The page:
fromNat m n≥m = proj₁ (fromNat-≡ m n≥m)
```

We’re going to switch into Haskell now, and in particular to functional arrays. These are data structures which aren’t real arrays, but they offer you the kind of interface you’d want from an array in a functional setting. You can’t get better than $\mathcal{O}(\log n)$ indexing, unfortunately (Ben-Amram and Galil 1992), but often it’s enough.

The first “functional array” we’re going to be looking at nested binary random-access lists. It has $\mathcal{O}(\log n)$ indexing, as you might expect, and amortized single-threaded $\mathcal{O}(1)$ `cons`

.

It starts out like a binary random-access list (“random-access list” is another name for “functional array”). You can find a full explanation of the structure in your nearest copy of Purely Functional Data Structures (Okasaki 1999b), but briefly: the structure mimics a binary number, in that it’s a list of “bits”. At each set bit, it stores a tree with $2^i$ elements, where $i$ is the position in the list. In this way, every binary number $n$ has an analogous list of “bits” which contains, in total, $n$ elements.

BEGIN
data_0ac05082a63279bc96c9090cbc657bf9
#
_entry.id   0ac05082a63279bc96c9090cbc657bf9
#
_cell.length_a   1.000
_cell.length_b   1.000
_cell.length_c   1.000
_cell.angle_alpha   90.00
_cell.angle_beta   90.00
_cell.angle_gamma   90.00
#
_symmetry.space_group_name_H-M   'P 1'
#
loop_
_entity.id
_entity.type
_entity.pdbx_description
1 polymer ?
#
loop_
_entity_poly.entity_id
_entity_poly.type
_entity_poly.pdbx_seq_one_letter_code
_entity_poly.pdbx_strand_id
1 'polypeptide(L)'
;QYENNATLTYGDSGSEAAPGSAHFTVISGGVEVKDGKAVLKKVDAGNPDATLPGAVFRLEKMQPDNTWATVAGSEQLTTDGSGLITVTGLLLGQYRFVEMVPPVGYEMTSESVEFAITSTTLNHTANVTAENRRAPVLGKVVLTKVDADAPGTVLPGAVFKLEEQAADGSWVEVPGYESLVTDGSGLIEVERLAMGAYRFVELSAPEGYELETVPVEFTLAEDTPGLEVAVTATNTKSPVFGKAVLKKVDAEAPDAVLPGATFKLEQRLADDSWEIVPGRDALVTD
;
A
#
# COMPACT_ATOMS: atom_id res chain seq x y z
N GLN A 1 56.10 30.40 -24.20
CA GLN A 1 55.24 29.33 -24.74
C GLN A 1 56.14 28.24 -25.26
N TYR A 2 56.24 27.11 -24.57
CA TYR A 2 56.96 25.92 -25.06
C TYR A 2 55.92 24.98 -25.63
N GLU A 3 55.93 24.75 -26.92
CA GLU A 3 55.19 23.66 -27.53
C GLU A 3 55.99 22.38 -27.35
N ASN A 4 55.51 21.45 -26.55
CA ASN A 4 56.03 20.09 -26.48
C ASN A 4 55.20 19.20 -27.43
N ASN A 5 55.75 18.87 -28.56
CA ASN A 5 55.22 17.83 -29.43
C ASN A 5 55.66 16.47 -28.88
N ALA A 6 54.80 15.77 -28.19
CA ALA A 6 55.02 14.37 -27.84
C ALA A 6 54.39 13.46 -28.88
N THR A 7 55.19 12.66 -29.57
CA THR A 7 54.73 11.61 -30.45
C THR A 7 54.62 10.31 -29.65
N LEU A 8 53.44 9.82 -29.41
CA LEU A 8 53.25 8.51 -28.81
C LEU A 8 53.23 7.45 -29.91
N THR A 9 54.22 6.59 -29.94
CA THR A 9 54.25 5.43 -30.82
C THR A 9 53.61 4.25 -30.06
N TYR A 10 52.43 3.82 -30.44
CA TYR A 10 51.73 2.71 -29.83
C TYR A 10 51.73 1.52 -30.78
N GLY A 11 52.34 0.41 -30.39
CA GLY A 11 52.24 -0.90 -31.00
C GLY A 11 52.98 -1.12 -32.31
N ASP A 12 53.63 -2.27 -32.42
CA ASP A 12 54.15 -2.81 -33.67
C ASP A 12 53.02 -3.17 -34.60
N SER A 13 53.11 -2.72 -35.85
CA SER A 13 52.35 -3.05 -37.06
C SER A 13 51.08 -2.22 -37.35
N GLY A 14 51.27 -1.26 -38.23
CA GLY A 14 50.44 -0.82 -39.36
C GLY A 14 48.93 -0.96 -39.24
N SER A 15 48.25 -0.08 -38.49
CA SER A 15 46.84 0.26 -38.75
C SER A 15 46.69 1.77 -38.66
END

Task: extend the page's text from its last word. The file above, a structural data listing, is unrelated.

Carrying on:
The “nested” part refers to how we’re going to implement the trees. It works a little like this:

You might have to squint at that definition for a second to understand it: instead of storing two trees at the `Node`

constructor (which is what you’d usually do), we store a tree with double the elements. This has two advantages: all of the children have the same number of elements (this tree, for instance, is always some power of 2), and it also cuts down on memory use.

For the binary random-access list, we’ll use the nested encoding of trees to encode the contents of each bit. There’s an implementation of this very thing on Hackage (Komuves and Divianszky 2016), and Okasaki himself wrote something very similar to it (1999a), but we’re going to go a little further than both of those by indexing the type by its size. Here it is:

```
data Bit = O | I
data Seq ns a where
Nil :: Seq '[] a
Even :: Seq xs (a,a) -> Seq (O : xs) a
Odd :: a -> Seq xs (a,a) -> Seq (I : xs) a
```

The operations we’re interested will be `cons`

and `uncons`

: for the indices, they correspond to incrementing and decrementing the numbers, respectively. As such, we’ll need type-level functions for those:

```
type family Inc (ns :: [Bit]) :: [Bit] where
Inc '[] = '[I]
Inc (O : xs) = I : xs
Inc (I : xs) = O : Inc xs
```

And now the `cons`

function:

```
cons :: a -> Seq ns a -> Seq (Inc ns) a
cons x Nil = Odd x Nil
cons x (Even xs) = Odd x xs
cons x (Odd y ys) = Even (cons (x,y) ys)